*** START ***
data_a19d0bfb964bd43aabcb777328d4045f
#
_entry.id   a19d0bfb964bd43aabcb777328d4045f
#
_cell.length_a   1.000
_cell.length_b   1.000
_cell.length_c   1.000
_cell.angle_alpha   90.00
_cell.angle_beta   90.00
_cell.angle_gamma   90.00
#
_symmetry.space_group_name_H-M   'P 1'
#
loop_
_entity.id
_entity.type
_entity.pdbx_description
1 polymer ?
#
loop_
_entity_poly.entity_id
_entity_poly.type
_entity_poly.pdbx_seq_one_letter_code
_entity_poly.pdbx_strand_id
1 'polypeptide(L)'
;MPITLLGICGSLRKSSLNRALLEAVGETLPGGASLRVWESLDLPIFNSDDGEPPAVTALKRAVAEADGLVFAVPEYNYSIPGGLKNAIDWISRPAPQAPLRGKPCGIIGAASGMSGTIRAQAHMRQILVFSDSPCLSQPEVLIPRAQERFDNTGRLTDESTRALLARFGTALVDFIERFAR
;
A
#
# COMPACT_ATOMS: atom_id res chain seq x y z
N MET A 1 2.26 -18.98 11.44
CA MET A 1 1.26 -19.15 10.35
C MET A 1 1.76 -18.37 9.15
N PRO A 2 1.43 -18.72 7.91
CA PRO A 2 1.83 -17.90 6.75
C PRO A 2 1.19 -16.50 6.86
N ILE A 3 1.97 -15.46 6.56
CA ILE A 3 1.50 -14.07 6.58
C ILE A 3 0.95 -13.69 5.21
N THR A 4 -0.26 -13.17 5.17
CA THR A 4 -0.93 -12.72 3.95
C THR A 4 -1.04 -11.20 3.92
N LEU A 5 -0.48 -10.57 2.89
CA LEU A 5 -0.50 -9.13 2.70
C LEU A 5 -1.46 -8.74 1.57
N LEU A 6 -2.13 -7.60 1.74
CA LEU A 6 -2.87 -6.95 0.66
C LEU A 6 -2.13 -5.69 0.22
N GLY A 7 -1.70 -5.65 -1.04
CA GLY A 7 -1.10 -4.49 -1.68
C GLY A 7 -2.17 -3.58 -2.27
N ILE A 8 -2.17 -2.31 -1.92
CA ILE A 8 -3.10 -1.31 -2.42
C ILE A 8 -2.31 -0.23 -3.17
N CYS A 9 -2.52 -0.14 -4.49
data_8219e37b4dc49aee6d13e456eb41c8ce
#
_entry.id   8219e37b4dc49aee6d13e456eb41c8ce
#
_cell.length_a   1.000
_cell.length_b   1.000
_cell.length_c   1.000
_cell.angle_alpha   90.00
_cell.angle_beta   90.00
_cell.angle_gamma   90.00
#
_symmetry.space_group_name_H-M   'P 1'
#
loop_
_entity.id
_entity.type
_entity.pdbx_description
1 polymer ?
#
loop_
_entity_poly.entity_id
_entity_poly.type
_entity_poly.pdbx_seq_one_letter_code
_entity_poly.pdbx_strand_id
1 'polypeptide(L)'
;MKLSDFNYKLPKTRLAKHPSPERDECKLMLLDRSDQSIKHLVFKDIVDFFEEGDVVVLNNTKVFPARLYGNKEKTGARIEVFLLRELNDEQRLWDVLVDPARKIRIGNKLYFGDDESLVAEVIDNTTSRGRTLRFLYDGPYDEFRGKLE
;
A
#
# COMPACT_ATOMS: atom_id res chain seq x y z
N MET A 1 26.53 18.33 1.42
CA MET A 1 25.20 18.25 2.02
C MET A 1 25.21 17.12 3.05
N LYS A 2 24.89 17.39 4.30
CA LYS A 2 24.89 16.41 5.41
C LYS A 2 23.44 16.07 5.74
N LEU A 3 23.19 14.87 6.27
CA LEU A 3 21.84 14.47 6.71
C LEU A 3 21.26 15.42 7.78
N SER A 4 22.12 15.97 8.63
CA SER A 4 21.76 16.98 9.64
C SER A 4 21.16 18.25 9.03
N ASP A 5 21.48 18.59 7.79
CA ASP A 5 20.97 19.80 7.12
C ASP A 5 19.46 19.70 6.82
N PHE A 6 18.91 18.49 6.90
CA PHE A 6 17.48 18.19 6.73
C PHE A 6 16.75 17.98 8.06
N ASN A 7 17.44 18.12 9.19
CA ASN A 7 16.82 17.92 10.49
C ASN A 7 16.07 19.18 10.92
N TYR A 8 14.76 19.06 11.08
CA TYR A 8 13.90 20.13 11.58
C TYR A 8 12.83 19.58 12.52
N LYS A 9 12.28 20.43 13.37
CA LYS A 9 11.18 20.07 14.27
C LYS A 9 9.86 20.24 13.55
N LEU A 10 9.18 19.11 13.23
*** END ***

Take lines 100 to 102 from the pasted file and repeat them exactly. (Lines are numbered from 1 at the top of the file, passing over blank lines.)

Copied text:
C ASP A 5 19.46 19.70 6.82
N PHE A 6 18.91 18.49 6.90
CA PHE A 6 17.48 18.19 6.73